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Winter Wellness

Following the rhythmic & intuitive cycles of Nature, the Chinese calendar has 24 Seasonal Periods. In this ancient system, November 22 is known as Minor Snow Xiǎo Xuě 小雪

Minor Snow or Xiǎo Xuě (Chinese: 小雪) is the 20th of the 24 traditional Chinese solar terms and the second term of winter. Each solar term is divided into three pentads consisting of 5 (rarely 6) days, and describe the change of seasons in terms of Qi. The pentads for Minor Snow are (1) Rainbows are hidden from view (虹藏不見), (2) The Qi of the sky ascends, the Qi of the earth descends (天氣上騰地氣下降), and (3) Closure and stasis create winter (閉塞而成冬).

Here are some useful health cultivation tips for Minor Snow (Xiǎo Xuě):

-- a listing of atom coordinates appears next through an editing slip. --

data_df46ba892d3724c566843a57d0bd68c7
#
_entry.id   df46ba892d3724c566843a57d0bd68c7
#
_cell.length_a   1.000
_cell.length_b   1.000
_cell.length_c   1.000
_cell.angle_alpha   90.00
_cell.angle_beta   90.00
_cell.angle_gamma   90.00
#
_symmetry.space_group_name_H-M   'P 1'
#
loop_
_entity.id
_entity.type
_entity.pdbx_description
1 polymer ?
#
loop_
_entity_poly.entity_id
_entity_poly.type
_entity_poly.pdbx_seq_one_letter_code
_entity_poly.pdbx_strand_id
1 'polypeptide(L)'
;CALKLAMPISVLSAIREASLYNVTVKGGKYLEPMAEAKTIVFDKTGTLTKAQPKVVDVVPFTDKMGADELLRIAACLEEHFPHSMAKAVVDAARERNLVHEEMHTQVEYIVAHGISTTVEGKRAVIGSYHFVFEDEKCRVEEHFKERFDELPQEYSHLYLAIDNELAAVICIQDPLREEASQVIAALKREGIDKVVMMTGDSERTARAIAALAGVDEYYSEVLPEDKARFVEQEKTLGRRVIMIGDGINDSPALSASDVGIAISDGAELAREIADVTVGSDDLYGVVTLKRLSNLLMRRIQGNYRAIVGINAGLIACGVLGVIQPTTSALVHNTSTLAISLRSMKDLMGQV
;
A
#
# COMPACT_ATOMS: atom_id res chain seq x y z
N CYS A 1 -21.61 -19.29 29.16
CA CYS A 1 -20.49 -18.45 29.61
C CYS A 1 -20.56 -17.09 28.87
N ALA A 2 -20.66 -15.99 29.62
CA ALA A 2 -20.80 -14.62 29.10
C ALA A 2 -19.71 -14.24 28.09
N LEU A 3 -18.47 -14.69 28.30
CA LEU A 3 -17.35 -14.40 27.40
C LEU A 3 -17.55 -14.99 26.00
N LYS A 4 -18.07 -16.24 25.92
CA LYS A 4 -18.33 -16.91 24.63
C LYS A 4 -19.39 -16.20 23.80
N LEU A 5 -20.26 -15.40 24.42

Nourish the kidneys and protect Yang Qi. The ancient Chinese believed that we should live in harmony with the natural cycles of our environment. During these winter months kidney Qi can easily become depleted. Cold harms the kidneys. Be sure to get enough rest, conserve your energy, and stay warm. Also, be mindful of burning up energy foolishly in resentment or anxiety. Xiǎo Xuě can be a good time for reflection and meditation.

As the temperature decreases, we begin to use the heater more and more. That dry air can affect the mouth and nose. For many, the inner heat energy can’t get out. Symptoms of this include sinus trouble, pimples, and nosebleeds. A common remedy is hot soup, perhaps with spinach, cabbage, radish or tofu, but steer clear of overly spicy foods as they can create an imbalance of inner heat. Ginger is a great food during Xiǎo Xuě, as it warms and protects the Yang, and aids in the circulation of blood and Qi internally. Try starting each day with a small amount of fresh ginger every morning just before breakfast, or a cup of Ginger Tea.